Storage DRS and Nutanix – To use, or not to use, that is the question?

Storage DRS (SDRS) is an excellent feature which was released with vSphere 5.0 in late 2011. For those of you who are not familiar with SDRS I recommend reading the following article prior to reading the rest of this post as SDRS knowledge is assumed from now on.

Understanding VMware vSphere 5.1 Storage DRS

This post also assumes basic knowledge of the Nutanix platform, for those of you who are not familiar with Nutanix please review the following links prior to reading the remainder of this post.

About Nutanix | How Nutanix Works | 8 Strategies for a Modern Datacenter

Storage DRS & Nutanix – To use, or not to use, that is the question?

With Storage DRS (SDRS), both capacity and performance can be managed, but what should SDRS manage in a Nutanix environment?

Lets start with performance. SDRS can help ensure optimal performance of virtual machines by enabling the I/O metric for SDRS recommendations as shown in the screen shot below.


Once this is done, SDRS will evaluate I/O every 8 hours (by default) and where the configured latency threshold is exceeded, perform a cost/benefit analysis before deciding to make a migration recommendation or do nothing.

So the question is, does SDRS add value in a Nutanix environment from a performance perspective?

The Nutanix solution adopts the “Scale-out” methodology by having one (1) Nutanix Controller VM (CVM) per Nutanix Node (ESXi Host) and then presents NFS datastore/s to the vSphere cluster which are serviced by all CVMs. The CVMs use intelligent auto-tiering to ensure optimal performance. The way this works at a high level, is as follows.

Data is written to an SSD tier (either PCIe SSD such as Fusion-io or SATA SSD) before being migrated off to a SATA tier once the blocks are determined to be “Cold” and if/when required, promoted back the an SSD tier when they become “Hot” again for improved read performance.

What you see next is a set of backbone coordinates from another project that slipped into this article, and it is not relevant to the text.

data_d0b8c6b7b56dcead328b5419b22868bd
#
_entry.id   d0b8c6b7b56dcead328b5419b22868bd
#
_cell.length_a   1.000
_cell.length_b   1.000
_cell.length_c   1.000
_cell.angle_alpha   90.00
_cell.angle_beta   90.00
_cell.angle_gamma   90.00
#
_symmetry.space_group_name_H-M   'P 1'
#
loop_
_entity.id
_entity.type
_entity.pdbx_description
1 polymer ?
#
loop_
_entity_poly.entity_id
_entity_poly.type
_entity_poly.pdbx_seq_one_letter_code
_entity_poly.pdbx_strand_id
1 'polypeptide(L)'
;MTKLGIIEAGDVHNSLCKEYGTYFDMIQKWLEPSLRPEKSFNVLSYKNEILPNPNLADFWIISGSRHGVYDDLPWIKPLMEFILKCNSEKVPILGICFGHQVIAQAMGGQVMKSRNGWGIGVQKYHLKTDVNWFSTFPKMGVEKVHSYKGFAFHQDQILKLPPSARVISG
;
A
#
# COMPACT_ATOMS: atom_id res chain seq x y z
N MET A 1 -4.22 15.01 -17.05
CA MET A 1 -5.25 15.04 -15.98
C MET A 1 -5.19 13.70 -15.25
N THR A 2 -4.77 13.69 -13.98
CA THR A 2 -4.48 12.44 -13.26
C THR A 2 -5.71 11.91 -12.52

As with other vendor storage solutions with auto tiering technologies (such as FAST-VP , FlashPools etc) the same recommendation around SDRS and the I/O metric is true for Nutanix, leave it disabled.

So, at this point we have concluded the I/O metric will be “Disabled”, lets move onto Capacity management.

The Nutanix solution presents large NFS datastore/s to the ESXi hosts (Nutanix nodes) which are shared across all ESXi hosts in one or more vSphere clusters.

When using SDRS, it can manage initial placement of a new Virtual machine based on the configured “Utilized Space” metric (shown below) to ensure there is not a capacity imbalance between the datastores in a datastore cluster, as well as move virtual machines around when new machines are provisioned to ensure the balance is maintained.


So this is a really good feature which I have and do recommend in several scenarios, however the Nutanix solution presents typical a small number of large NFS datastores to the vSphere cluster (or clusters) which are serviced by all Controller VMs (CVMs) in the Nutanix cluster. Using SDRS for initial placement does not add much (if any) value as the initial placement will almost always be on the same large NFS datastore.